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Here what I am trying to do:

BaseClass base = (BaseClass)
AppDomain.CurrentDomain.CreateInstance("DerivedClassDLL","DerivedClass");

However, there is a property I need to reach from DerivedClass to display, etc. BaseClass doesn't have that property and I cannot make it happen.

So somehow I need to cast it back to DerivedClass to reach it BUT DerivedClass isn't referenced so I cannot reach it is type easily unlike BaseClass which has reference so I can use it.

How can I accomplish this?

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Maybe you can use Convert.ChangeType –  Silvermind Mar 30 '12 at 23:55
    
Have you tried simply casting it? –  JotaBe Mar 30 '12 at 23:55
    
@JotaBe: I cannot since I don't know the type of DerivedClass as I only have BaseClass that doesn't have the property I want. –  Tarik Mar 31 '12 at 0:13
    
Do you know the name and type of the property or do you get it dynamically? –  JotaBe Mar 31 '12 at 0:27
    
@JotaBe: Even though I know it still it may come arbitrary from a DropDownList so that's why I have BaseClass so DerivedClass could by anything which implements BaseClass. –  Tarik Mar 31 '12 at 0:42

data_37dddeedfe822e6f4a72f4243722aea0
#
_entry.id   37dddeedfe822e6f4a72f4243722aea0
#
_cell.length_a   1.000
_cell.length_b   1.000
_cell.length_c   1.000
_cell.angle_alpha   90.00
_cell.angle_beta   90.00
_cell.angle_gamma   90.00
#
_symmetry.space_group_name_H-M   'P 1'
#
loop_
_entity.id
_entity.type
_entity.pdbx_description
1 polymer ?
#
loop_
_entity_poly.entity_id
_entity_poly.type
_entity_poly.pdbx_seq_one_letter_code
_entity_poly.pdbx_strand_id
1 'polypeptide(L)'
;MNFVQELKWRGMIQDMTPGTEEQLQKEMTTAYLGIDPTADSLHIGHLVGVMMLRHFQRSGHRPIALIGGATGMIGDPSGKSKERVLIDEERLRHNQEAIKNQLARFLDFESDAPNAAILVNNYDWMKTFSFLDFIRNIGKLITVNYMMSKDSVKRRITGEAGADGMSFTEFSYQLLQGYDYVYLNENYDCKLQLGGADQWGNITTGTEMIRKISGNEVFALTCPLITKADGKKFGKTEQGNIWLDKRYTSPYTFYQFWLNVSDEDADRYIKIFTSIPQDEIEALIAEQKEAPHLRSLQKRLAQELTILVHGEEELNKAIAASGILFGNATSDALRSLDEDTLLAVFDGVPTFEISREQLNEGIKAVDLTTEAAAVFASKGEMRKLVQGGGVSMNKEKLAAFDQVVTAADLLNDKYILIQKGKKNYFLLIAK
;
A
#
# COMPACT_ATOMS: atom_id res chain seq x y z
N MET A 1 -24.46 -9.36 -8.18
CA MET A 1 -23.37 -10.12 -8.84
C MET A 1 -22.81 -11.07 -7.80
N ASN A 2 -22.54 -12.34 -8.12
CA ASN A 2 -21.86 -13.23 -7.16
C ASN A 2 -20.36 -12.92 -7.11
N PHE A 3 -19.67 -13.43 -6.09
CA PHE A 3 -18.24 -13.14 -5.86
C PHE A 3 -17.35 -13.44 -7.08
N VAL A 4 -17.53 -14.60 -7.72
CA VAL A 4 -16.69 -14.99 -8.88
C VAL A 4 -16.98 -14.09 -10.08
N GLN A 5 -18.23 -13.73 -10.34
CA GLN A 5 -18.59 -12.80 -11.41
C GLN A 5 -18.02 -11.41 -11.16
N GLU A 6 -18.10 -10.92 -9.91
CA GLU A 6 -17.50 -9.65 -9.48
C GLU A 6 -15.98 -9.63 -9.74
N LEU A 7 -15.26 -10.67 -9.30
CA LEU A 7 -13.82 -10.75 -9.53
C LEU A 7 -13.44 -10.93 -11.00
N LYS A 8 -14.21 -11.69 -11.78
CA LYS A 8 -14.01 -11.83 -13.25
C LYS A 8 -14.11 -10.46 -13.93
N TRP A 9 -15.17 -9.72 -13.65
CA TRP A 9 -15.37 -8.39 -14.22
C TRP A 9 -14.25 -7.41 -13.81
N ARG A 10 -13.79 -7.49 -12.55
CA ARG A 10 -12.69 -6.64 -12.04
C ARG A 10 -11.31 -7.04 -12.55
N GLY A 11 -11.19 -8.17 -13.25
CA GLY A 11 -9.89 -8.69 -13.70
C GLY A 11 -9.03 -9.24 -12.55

2 Answers 2

up vote 3 down vote accepted

You basically have two options in this case:

  • use dynamic
  • use reflection

Using dynamic

BaseClass foo = (BaseClass) AppDomain.CurrentDomain
                                     .CreateInstance("DerivedClassDLL","DerivedClass");
dynamic derived = foo;
string someProperty = derived.SomeProperty;

Using reflection

string someProperty = (string)foo.GetType()
                                 .GetProperty("SomeProperty")
                                 .GetValue(foo, null);
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So in this case, foo happens to be BaseClass which doesn't have the property I need. Do you think it still works as casting happens? –  Tarik Mar 31 '12 at 0:11
1  
only the object reference is typed as BaseClass, the object instance that is referenced is still of the derived class so reflection/dynamic should still work –  BrokenGlass Mar 31 '12 at 0:13
    
Also you probably meant CreateInstanceAndUnwrap and not CreateInstance in your initial call, right? –  BrokenGlass Mar 31 '12 at 0:33
    
Similar, returning ObjectHandle instance which calls Unwrap() method later on. –  Tarik Mar 31 '12 at 0:41

Since you have an instance of the derived class, this bit of reflection should do it:

var myPropertyInfo = typeof(instanceOfDerivedClass).GetProperty("DerivedClassProperty");
var myPropertyValue = myPropertyInfo.GetValue(instanceOfDerivedClass) as [property type];
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Actually even though I have instance of it, I don't know which type is that other than its BaseClass. So I can use object type other than BaseClass type to assign the instance. –  Tarik Mar 31 '12 at 0:10

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